When my wife and I were first thinking about creating Genlighten, we tried to imagine who should make up our initial target audience. We actually found it easier to decide who it wouldn’t be:
- Complete beginners, we thought, would be too focused on tapping all the online resources, both free and fee-based. They wouldn’t be ready to look for offline records and thus wouldn’t have a need for Genlighten yet.
- Certified professional genealogists might eventually make use of us once we’d earned a solid positive reputation, but we didn’t expect many of them to be among Genlighten’s “early adopters.”
We finally settled on two categories of genealogy enthusiasts who we hoped would become, respectively, Genlighten’s first buyers and sellers:
- Advanced beginner/intermediate genealogists — those just starting to explore offline records by visiting archives or ordering records from remote repositories — would be our initial clients
- “Transitional” genealogists — those contemplating the leap into the ranks of professional genealogy but not quite there yet — would be our initial providers.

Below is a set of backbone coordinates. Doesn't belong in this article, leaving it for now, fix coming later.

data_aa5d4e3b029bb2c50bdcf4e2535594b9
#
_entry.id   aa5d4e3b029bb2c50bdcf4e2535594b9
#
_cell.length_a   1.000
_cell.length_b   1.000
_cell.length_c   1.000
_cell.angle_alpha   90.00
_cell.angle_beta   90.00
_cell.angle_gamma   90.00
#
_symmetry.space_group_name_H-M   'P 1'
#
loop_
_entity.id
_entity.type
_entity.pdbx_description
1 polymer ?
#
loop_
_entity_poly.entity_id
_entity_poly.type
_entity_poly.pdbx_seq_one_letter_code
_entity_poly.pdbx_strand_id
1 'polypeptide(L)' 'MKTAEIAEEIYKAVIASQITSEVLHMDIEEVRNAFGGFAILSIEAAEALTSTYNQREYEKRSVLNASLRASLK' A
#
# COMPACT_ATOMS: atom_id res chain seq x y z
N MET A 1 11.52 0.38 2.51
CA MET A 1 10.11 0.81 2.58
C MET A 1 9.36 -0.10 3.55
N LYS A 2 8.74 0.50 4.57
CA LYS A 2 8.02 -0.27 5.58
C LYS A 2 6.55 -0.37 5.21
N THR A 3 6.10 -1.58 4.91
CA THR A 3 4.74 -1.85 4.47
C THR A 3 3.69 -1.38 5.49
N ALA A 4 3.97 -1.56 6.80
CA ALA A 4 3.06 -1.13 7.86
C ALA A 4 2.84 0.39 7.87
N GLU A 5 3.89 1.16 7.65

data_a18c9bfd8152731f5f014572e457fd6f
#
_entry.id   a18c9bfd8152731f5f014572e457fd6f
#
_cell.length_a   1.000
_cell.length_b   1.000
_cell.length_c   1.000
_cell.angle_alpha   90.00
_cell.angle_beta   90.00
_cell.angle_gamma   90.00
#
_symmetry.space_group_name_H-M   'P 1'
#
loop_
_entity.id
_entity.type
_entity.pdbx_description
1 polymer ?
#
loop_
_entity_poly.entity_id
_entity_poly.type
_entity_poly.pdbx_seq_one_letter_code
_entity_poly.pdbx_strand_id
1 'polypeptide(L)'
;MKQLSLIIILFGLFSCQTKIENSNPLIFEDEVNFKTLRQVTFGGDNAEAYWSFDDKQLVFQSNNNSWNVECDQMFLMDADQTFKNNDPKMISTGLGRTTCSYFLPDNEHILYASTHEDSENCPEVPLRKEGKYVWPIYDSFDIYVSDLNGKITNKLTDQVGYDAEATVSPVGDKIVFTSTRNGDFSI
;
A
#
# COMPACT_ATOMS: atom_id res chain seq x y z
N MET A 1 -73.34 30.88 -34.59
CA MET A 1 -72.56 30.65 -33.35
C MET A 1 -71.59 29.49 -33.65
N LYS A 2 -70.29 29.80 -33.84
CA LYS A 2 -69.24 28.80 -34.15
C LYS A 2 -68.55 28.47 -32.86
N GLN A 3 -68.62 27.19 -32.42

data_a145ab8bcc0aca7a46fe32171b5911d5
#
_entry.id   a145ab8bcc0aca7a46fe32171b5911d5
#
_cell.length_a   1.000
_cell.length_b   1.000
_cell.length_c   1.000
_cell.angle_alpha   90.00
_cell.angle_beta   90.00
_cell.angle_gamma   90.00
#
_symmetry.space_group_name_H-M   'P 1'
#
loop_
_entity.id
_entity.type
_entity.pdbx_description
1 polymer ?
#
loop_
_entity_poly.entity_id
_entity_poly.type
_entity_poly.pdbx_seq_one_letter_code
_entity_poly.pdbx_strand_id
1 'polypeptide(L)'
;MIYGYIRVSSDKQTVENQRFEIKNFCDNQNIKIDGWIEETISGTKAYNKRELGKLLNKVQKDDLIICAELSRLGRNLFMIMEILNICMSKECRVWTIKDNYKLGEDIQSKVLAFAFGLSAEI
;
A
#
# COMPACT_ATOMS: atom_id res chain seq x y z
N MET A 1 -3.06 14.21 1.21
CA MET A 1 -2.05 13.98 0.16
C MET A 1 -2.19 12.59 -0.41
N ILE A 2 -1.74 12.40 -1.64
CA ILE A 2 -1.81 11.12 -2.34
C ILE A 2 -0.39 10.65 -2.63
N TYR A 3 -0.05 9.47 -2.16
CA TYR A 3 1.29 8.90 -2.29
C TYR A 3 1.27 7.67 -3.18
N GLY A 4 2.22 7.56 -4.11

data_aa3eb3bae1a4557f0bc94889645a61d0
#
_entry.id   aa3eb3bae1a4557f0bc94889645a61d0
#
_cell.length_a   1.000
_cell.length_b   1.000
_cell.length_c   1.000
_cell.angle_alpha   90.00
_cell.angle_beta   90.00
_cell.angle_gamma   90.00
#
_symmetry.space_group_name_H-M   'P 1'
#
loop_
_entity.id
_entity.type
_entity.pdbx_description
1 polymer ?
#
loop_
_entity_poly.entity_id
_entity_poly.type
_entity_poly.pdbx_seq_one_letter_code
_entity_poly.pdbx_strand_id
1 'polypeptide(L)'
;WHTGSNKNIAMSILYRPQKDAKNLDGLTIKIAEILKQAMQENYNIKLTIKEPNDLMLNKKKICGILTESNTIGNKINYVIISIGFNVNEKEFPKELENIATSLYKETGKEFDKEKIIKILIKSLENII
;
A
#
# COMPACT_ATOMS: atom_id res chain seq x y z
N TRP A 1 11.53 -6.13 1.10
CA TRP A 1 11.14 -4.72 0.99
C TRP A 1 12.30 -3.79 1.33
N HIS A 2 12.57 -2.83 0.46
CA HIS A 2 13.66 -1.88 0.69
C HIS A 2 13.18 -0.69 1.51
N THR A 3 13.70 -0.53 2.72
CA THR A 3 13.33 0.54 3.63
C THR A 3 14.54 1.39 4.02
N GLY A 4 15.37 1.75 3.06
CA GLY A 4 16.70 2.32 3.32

It hasn’t worked out as we expected (almost nothing about this adventure has!) but I can still say that it really warms my heart when I meet someone on Twitter or at a genealogy conference who I find fits one of those two profiles.
In the “About Me” section of her blog, Sara says:
I never really explored anything other than what my family had already and what I could find free online. For the past two years I have been becoming what I like to call a “recreational genealogist”. I research when I have time (usually a few hours every weekend) and am using online resources that are available. In the future I would like to take my research offline by ordering vital records certificates and visiting archives.
That’s exactly what we’re hoping to help all sorts of people do: begin to document their genealogy research using offline records.
Sara writes in a warm and open personal style, mostly about her key surnames, brickwall people, and research discoveries. She’s also a strong presence among the genealogy community on Twitter (one of the most prolific among those I follow) and I love her Twitter “handle”: @InnerCompass.
She’s had some marvelous experiences discovering the diary of her ancestor Sylvia Lewis. It’s her “Sylvia’s Diary” posts that first caught my attention on Twitter. Sara says:
Sylvia is my maternal 5th great-grandmother and her diaries have opened by eyes to a world of struggles, migration, and joy.
The title of her blog says it well: “Lessons From My Ancestors”. I encourage you to subscribe to Sara’s blog… and learn those lessons right along with her.